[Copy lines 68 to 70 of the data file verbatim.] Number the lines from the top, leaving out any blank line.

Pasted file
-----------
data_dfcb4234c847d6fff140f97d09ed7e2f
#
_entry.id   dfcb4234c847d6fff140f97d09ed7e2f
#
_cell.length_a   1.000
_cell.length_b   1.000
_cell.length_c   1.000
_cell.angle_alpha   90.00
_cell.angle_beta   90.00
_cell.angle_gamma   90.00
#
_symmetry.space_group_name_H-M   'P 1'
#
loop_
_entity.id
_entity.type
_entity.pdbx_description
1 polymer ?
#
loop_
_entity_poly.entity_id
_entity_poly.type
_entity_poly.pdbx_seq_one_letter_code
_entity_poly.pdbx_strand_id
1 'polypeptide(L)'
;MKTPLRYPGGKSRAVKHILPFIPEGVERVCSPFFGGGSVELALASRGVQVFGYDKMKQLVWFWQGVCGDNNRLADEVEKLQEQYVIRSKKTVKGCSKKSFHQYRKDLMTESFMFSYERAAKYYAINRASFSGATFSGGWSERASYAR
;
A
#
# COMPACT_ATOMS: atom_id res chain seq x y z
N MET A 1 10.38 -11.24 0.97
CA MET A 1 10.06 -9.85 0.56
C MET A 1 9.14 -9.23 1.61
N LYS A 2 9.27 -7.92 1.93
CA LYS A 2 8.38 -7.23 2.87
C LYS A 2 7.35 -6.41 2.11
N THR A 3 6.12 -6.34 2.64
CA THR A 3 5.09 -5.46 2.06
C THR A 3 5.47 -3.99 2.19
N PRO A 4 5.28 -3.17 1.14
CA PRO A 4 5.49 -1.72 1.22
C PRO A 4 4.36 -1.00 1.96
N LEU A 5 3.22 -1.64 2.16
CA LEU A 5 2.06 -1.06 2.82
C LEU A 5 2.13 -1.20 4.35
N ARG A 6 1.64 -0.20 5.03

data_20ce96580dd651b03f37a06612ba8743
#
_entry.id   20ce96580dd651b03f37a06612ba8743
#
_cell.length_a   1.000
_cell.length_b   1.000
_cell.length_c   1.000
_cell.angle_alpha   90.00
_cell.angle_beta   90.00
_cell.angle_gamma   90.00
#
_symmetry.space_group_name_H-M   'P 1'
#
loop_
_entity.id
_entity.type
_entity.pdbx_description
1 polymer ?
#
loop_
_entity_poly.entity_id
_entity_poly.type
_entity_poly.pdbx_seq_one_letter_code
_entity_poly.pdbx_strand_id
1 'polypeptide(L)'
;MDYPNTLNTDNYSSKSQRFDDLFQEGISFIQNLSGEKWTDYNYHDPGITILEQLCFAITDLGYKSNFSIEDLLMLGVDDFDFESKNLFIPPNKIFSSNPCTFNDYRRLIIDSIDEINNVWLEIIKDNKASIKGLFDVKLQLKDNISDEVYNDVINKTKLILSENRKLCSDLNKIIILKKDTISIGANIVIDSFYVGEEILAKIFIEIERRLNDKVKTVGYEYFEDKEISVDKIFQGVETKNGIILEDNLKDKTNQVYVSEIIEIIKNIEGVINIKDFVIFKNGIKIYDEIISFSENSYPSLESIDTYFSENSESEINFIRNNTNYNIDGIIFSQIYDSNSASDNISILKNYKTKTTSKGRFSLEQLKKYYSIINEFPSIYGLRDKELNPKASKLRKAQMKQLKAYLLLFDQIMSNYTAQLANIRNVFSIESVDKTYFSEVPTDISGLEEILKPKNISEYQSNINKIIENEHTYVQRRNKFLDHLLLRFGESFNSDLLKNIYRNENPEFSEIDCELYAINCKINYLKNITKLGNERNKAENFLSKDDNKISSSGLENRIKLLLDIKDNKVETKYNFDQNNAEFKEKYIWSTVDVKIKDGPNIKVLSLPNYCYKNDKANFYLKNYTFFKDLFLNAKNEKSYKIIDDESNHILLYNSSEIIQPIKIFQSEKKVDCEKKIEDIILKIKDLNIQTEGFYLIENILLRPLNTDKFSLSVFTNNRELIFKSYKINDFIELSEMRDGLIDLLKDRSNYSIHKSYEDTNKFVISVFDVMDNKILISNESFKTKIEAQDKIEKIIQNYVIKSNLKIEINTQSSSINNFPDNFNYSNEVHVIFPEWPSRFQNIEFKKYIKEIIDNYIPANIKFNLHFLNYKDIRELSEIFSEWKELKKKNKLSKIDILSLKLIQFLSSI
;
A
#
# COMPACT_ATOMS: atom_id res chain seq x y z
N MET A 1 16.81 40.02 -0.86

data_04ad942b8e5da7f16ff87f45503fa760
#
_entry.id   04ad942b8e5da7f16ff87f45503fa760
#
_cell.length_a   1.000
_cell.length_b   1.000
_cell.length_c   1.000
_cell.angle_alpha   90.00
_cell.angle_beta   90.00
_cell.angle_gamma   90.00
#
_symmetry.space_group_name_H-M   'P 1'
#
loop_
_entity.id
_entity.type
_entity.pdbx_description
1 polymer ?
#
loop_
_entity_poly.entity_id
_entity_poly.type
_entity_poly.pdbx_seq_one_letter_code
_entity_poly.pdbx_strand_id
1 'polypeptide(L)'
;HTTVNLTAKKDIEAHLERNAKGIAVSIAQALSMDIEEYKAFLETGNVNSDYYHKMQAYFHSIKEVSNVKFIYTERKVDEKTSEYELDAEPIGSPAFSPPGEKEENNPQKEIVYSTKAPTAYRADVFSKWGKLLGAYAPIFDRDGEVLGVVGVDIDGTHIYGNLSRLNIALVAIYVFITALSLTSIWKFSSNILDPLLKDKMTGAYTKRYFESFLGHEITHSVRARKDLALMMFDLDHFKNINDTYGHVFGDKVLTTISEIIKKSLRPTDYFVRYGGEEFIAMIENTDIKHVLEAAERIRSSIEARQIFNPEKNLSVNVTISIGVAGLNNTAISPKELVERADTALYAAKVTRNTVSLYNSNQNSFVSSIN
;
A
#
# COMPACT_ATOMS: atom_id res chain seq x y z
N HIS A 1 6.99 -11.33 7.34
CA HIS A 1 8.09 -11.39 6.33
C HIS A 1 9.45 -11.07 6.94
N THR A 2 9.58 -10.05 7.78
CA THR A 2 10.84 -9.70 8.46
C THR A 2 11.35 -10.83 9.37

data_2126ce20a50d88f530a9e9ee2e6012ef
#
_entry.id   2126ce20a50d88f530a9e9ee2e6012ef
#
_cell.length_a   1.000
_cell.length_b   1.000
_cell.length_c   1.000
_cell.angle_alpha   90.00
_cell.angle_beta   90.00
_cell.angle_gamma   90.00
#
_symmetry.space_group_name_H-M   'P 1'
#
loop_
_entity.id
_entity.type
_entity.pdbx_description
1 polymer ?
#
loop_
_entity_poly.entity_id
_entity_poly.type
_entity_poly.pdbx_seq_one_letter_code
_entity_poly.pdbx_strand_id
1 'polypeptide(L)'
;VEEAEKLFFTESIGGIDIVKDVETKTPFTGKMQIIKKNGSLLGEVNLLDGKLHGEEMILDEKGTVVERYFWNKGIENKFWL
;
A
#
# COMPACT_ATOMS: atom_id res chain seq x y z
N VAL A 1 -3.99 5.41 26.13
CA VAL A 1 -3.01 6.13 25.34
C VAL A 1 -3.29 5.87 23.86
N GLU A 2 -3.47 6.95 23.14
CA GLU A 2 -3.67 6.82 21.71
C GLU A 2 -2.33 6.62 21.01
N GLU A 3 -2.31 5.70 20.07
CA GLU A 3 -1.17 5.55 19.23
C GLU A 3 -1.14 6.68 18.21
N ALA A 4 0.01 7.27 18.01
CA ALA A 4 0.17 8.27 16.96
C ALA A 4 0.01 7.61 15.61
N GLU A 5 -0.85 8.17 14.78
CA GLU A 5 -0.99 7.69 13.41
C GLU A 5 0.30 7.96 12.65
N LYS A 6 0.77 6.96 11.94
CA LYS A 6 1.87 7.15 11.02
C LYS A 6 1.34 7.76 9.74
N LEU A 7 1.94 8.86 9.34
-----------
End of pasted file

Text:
_entity_poly.type
_entity_poly.pdbx_seq_one_letter_code
_entity_poly.pdbx_strand_id